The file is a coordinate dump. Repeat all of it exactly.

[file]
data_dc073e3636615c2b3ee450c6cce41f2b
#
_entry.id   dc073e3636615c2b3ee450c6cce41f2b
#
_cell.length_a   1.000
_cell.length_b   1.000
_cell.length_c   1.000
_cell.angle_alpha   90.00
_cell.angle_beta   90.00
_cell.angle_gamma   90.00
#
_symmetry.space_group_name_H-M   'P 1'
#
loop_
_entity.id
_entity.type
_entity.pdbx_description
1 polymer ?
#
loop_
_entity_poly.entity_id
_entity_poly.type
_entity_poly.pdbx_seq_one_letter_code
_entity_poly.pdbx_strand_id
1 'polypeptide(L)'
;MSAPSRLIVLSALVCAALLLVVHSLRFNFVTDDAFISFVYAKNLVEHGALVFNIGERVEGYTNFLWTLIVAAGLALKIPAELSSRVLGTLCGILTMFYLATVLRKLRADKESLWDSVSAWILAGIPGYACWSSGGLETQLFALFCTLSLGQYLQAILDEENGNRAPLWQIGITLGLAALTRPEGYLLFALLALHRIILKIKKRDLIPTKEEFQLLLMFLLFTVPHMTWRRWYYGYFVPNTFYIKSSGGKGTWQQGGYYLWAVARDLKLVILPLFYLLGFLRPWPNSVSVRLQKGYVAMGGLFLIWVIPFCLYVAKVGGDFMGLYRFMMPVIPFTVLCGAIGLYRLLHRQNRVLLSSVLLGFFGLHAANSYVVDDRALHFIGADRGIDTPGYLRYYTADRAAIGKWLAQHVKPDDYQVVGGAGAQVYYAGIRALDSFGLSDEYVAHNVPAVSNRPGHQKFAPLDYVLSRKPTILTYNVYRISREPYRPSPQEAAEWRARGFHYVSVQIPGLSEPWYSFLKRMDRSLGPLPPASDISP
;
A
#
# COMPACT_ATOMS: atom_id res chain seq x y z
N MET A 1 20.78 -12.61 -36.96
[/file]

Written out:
data_dc073e3636615c2b3ee450c6cce41f2b
#
_entry.id   dc073e3636615c2b3ee450c6cce41f2b
#
_cell.length_a   1.000
_cell.length_b   1.000
_cell.length_c   1.000
_cell.angle_alpha   90.00
_cell.angle_beta   90.00
_cell.angle_gamma   90.00
#
_symmetry.space_group_name_H-M   'P 1'
#
loop_
_entity.id
_entity.type
_entity.pdbx_description
1 polymer ?
#
loop_
_entity_poly.entity_id
_entity_poly.type
_entity_poly.pdbx_seq_one_letter_code
_entity_poly.pdbx_strand_id
1 'polypeptide(L)'
;MSAPSRLIVLSALVCAALLLVVHSLRFNFVTDDAFISFVYAKNLVEHGALVFNIGERVEGYTNFLWTLIVAAGLALKIPAELSSRVLGTLCGILTMFYLATVLRKLRADKESLWDSVSAWILAGIPGYACWSSGGLETQLFALFCTLSLGQYLQAILDEENGNRAPLWQIGITLGLAALTRPEGYLLFALLALHRIILKIKKRDLIPTKEEFQLLLMFLLFTVPHMTWRRWYYGYFVPNTFYIKSSGGKGTWQQGGYYLWAVARDLKLVILPLFYLLGFLRPWPNSVSVRLQKGYVAMGGLFLIWVIPFCLYVAKVGGDFMGLYRFMMPVIPFTVLCGAIGLYRLLHRQNRVLLSSVLLGFFGLHAANSYVVDDRALHFIGADRGIDTPGYLRYYTADRAAIGKWLAQHVKPDDYQVVGGAGAQVYYAGIRALDSFGLSDEYVAHNVPAVSNRPGHQKFAPLDYVLSRKPTILTYNVYRISREPYRPSPQEAAEWRARGFHYVSVQIPGLSEPWYSFLKRMDRSLGPLPPASDISP
;
A
#
# COMPACT_ATOMS: atom_id res chain seq x y z
N MET A 1 20.78 -12.61 -36.96